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Kate Carroll, PhD

Department of Chemistry
Florida Campus
Laboratory Website
(561) 228-2460

Scripps Research Joint Appointments

Faculty, Graduate Program

Research Focus

The Carroll lab has an proven track record of attacking fundamental problems in redox biology through a powerful, interdisciplinary approach that integrates synthetic chemistry with proteomics, biochemistry, and cell biology.

An overarching goal of our research program is to understand the biological chemistry and molecular mechanisms of redox-based cellular regulation and signal transduction, with particular emphasis on the role of cysteine oxidation, a ubiquitous and conserved mechanism for controlling protein function. We are also exploring the therapeutic potential of redox-regulated protein function by developing an entirely new class of inhibitors that targets oxidized cysteine residues of key proteins involved in human disease, such as kinases and phosphatases. We also investigate sulfur metabolic pathways that are essential for infection and long-term survival of human pathogens, such as Mycobacterium tuberculosis and leverage novel discoveries to develop new antimicrobial therapies. 

Ultimately, our goal is to accelerate the discovery of key regulatory nodes of redox-signaling networks, profile changes in protein cysteine oxidation associated with disease, and harness this information for the development of new diagnostic and therapeutic approaches.

Students in the lab receive broad-based training in experimental techniques ranging from synthetic chemistry and mass spectrometry to cellular and in vivo animal studies. Representative skill sets and expertise in the group are given below, and students are encouraged to take multiple apporaches to ask and answer new scientific questions.

Chemical tool development: Synthetic chemistry with analytical characterization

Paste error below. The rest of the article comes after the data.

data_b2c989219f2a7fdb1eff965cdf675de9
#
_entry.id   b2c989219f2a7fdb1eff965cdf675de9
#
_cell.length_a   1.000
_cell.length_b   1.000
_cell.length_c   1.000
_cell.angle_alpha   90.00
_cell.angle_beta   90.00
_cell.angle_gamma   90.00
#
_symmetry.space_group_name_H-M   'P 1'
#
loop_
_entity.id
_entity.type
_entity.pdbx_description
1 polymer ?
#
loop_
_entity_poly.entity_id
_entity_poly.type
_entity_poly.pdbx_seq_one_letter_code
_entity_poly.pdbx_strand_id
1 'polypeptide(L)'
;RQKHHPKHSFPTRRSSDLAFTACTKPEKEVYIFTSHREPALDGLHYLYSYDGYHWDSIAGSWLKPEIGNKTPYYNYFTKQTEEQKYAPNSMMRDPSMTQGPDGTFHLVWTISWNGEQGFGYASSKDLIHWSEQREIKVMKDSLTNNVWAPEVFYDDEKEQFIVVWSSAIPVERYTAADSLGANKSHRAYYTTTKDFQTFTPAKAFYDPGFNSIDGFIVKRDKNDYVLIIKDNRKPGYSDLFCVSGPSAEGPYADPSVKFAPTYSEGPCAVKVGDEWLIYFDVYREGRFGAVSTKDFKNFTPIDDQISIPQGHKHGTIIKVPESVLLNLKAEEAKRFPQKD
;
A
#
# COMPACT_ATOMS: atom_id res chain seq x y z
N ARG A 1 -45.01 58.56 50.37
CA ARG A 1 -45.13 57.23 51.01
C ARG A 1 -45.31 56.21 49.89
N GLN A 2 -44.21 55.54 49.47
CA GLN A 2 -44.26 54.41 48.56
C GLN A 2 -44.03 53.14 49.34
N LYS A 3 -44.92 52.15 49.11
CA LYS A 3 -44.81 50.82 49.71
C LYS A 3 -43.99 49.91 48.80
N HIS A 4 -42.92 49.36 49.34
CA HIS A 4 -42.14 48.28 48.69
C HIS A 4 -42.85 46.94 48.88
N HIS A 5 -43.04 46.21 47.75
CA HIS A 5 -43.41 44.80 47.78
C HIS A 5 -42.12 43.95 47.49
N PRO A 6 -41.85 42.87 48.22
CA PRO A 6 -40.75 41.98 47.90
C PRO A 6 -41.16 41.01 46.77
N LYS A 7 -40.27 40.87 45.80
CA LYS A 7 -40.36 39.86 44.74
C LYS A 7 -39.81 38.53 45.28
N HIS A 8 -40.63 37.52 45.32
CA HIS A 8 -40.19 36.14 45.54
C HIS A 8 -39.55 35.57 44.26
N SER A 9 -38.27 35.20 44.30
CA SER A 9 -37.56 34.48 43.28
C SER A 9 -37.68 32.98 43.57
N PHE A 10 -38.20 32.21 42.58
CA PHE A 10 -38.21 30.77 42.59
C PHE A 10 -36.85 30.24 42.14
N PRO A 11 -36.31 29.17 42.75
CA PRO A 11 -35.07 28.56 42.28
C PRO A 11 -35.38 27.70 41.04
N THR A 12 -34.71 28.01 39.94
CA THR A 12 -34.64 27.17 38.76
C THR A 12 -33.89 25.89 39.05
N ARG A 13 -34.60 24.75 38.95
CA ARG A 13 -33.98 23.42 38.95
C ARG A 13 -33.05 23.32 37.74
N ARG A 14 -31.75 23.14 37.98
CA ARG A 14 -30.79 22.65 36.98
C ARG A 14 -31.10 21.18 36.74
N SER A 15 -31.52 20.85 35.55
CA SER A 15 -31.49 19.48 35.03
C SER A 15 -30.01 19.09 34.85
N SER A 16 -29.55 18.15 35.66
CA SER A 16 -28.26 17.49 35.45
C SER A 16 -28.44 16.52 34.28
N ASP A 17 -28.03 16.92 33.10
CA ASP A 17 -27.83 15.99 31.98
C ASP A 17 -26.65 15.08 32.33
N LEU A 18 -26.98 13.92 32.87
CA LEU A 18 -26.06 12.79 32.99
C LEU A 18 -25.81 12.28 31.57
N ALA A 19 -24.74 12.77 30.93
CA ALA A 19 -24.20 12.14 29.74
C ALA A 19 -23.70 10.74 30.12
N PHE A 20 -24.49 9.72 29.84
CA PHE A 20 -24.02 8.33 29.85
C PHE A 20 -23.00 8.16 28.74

Cell culture: Mammalian cell lines, bacteria, and primary cultures
Proteomics: Solid-phase capture, fractionation, LC-MS/MS, bioinformatics
Molecular imaging: Confocal microscopy and flow cytometry
Gene discovery: Activity-based protein profiling
Animal studies: Mouse physiology
Molecular biology: Cloning, transfections, RNAi, PCR, and CRISPR
In vitro biochemistry: Protein preparation, purification, and protein engineering

Recent research activities are summarized on our website. A complete list of our publications is located here.


B.A., Chemistry, Mills College, 1996
Ph.D., Chemistry, Stanford University, 2003

Professional Experience

Prof. Carroll received her B.A. degree in Biochemistry from Mills College in 1996 and Ph.D. in Biochemistry from Stanford University in 2003. Her postdoctoral work was completed at the University of California, Berkeley, where she was a Damon Runyon-Walter Winchell Chancer Fund Fellow with Prof. Carolyn Bertozzi.

Awards & Professional Activities

Prof. Carroll currently serves on the editorial board of Cell Chemical Biology, Chemical, Molecular Biosystems, the Journal of Biology Chemistry, and is a contributing member to the ‘Faculty of 1000’. She is also the recipient of the ACS Pfizer Award in Enzyme Chemistry (2013), Camille Dreyfus Teacher-Scholar Award (2010), Scientist Development Award from American Heart Association (2008), and Special Fellow Award from the Leukemia and Lymphoma Society (2006).

Selected References


Functional site discovery in a sulphur metabolism enzyme using directed evolutionParitala, H.; Palde, P. B.; Carroll, K. S. ChemBioChem 2016, 17(19): 1873-8, PMID27411165

Molecular basis for redox activation of epidermal growth factor receptor kinaseTruong, T. H.; Ung, P. M.; Paulsen, C. E.; Prakash, P. B.; Schlessinger, A.; Carroll, K. S. Cell Chem. Biol. 2016, 23(7): 837-48, PMC4958504.

An immunochemical approach to detect oxidized protein tyrosine phosphatases using a selective C-nucleophile tagGarcia, F. J.; Carroll, K. S. Mol. Biosystems 2016, 12(6): 1790-8, PMC4879066.

Reactivity, selectivity, and stability in sulfenic acid detection: A comparative study of nucleophilic and electrophilic probesGupta, V.; Carroll, K. S. Bioconj. Chem. 2016, 27(5): 1411-8, PMC4886738.

Rational design of reversible and irreversible cysteine sulfenic acid-targeted linear C-nucleophilesGupta, V.; Carroll, K. S. Chem. Comm. 2016, 52(16): 3414-7, PMC4830130.

First-in-class inhibitors of sulfur metabolism with bactericidal activity against non-replicating M. tuberculosisPalde, P. B.; Bhaskar, A.; Pedró Rosa, L. E.; Madoux, F.; Chase, P. Gupta, V.; Spicer, T.; Scampavia, L.; Singh, A.; Carroll, K. S. ACS Chem. Biol. 2016, 11(1): 172-84, PMC4729198. *Highlighted in Nat. Chem. Biol. 2016.*

Profiling the reactivity of cyclic C-nucleophiles towards electrophilic sulfur in cysteine sulfenic acidGupta, V.; Carroll, K. S. Chem. Sci. 2016, 7(1): 400-15, PMC4724439.

The expanding landscape of the thiol redox proteomeYang. J.; Carroll, K. S.; Liebler, D. C. Mol. Cell Proteomics 2016, 15(1): 1-11, PMC4762510.


C&EN Focus Article: Cysteine Oxidation

Science Signaling Editor's Choice